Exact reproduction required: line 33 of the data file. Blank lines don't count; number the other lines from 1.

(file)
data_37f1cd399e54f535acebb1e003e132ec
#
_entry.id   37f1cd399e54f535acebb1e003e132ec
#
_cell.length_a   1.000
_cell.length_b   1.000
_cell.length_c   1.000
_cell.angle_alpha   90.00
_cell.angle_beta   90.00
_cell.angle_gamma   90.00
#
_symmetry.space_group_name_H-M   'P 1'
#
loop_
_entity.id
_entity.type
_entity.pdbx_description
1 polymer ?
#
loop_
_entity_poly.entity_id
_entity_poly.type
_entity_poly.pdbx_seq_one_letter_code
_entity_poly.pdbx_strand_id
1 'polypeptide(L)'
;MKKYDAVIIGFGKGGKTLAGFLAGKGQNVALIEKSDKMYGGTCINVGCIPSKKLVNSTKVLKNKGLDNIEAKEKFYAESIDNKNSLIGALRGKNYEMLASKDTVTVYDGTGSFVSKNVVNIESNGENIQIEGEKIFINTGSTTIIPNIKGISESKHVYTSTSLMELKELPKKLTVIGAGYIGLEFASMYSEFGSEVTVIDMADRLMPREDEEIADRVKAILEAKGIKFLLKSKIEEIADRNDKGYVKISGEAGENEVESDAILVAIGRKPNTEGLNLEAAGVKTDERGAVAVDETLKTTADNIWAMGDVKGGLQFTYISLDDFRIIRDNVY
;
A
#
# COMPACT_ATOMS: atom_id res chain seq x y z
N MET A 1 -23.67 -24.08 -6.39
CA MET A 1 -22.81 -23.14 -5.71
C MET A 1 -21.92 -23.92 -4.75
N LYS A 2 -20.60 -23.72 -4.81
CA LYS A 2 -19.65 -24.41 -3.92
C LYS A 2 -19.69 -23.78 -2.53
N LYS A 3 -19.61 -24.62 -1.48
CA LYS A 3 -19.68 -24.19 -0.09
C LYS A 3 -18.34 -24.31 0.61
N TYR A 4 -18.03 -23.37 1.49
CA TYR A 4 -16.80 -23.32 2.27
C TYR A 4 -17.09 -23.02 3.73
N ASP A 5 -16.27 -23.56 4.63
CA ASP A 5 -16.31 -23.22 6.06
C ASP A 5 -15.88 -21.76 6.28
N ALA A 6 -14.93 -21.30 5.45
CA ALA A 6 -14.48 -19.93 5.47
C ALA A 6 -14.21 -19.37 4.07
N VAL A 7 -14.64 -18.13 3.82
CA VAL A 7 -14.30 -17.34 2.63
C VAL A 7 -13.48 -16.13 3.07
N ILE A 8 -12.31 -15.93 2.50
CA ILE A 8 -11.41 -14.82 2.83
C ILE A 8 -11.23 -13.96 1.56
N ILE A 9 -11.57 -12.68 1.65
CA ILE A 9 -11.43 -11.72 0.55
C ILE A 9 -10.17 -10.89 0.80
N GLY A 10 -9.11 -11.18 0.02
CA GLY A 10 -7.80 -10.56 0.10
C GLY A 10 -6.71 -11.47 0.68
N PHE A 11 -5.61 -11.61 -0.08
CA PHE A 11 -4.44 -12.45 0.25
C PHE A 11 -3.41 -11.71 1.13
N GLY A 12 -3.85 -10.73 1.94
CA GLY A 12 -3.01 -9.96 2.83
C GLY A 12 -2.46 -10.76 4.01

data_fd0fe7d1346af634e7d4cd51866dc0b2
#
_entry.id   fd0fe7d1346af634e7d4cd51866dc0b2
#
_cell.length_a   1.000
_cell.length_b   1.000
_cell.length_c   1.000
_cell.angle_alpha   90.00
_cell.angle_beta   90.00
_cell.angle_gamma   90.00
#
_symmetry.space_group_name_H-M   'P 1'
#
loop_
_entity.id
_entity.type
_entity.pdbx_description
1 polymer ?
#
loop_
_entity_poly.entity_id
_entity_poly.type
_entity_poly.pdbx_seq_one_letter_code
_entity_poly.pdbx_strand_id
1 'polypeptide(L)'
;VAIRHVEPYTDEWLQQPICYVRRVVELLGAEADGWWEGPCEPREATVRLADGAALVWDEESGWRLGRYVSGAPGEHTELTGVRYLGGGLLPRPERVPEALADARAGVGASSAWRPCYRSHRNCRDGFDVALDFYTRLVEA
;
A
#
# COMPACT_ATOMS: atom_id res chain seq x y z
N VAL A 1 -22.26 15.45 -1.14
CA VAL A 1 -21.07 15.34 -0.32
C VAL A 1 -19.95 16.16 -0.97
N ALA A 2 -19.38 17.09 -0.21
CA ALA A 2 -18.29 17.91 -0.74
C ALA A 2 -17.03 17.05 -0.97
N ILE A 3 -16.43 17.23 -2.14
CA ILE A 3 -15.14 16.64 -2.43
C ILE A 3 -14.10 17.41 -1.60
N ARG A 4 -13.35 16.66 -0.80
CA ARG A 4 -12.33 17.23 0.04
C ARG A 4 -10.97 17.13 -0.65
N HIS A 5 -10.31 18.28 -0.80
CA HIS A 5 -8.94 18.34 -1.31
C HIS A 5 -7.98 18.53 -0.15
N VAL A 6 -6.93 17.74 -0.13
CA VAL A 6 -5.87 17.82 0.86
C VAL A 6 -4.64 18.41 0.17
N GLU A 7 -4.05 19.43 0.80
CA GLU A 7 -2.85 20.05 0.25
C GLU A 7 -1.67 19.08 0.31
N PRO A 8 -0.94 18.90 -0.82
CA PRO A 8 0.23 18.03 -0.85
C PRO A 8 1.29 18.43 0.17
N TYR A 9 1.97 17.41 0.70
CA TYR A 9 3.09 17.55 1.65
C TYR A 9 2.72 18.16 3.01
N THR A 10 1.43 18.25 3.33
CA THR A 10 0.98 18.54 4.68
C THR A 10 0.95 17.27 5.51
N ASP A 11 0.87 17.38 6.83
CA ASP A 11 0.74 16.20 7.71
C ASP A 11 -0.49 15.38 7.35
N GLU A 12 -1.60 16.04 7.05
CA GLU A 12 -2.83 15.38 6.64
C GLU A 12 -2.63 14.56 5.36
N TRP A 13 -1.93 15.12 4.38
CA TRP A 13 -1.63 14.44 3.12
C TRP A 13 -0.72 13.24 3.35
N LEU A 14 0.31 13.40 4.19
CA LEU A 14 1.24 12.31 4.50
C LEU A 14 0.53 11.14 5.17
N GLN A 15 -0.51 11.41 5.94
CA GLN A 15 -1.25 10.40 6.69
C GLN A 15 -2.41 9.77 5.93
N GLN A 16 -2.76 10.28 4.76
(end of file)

C MET A 1 -21.92 -23.92 -4.75